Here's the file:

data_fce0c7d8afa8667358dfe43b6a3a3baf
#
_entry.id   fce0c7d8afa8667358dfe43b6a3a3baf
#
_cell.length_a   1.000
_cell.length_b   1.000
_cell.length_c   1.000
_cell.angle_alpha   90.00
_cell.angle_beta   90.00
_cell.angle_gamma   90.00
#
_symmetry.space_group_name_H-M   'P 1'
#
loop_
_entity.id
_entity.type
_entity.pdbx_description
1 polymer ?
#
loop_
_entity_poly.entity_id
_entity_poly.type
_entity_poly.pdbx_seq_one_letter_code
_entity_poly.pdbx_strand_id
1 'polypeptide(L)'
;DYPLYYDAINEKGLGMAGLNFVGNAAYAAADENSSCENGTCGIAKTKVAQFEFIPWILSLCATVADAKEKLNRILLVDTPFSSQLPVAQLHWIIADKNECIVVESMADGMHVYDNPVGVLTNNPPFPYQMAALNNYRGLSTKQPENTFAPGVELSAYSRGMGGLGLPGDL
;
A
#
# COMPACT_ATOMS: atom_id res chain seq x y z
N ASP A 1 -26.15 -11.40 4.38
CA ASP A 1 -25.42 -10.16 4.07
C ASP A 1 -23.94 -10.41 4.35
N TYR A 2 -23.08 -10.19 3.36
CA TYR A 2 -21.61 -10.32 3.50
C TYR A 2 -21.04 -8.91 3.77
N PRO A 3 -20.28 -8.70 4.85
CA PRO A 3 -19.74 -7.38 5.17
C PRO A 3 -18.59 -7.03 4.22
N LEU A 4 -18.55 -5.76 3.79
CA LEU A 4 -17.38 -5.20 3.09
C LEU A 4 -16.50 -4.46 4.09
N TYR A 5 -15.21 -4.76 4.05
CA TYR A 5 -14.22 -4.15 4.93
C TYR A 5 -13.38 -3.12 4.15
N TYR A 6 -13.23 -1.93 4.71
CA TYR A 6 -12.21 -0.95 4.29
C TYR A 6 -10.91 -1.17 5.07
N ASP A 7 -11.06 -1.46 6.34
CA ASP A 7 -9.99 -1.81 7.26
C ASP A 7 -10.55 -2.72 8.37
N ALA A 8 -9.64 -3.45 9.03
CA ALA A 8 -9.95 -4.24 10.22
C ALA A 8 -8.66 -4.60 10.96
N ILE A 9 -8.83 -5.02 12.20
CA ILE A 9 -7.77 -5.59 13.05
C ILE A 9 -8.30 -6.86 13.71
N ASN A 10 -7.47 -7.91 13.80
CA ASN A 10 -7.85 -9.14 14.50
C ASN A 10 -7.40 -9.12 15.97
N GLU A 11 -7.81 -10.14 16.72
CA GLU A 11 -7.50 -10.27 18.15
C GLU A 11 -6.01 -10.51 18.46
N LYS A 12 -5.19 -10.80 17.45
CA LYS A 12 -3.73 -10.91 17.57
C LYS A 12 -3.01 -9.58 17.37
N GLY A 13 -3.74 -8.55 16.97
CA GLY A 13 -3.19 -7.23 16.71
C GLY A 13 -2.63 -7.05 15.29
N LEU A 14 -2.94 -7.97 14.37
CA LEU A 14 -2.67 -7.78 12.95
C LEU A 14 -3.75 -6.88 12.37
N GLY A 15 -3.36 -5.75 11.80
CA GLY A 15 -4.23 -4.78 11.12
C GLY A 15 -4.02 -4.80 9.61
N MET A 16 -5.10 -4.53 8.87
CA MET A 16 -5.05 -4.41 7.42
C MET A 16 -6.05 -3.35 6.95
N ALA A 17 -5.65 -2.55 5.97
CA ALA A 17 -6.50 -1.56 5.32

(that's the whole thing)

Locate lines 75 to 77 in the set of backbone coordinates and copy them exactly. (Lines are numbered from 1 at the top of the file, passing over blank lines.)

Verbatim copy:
C GLY A 15 -4.02 -4.80 9.61
N MET A 16 -5.10 -4.53 8.87
CA MET A 16 -5.05 -4.41 7.42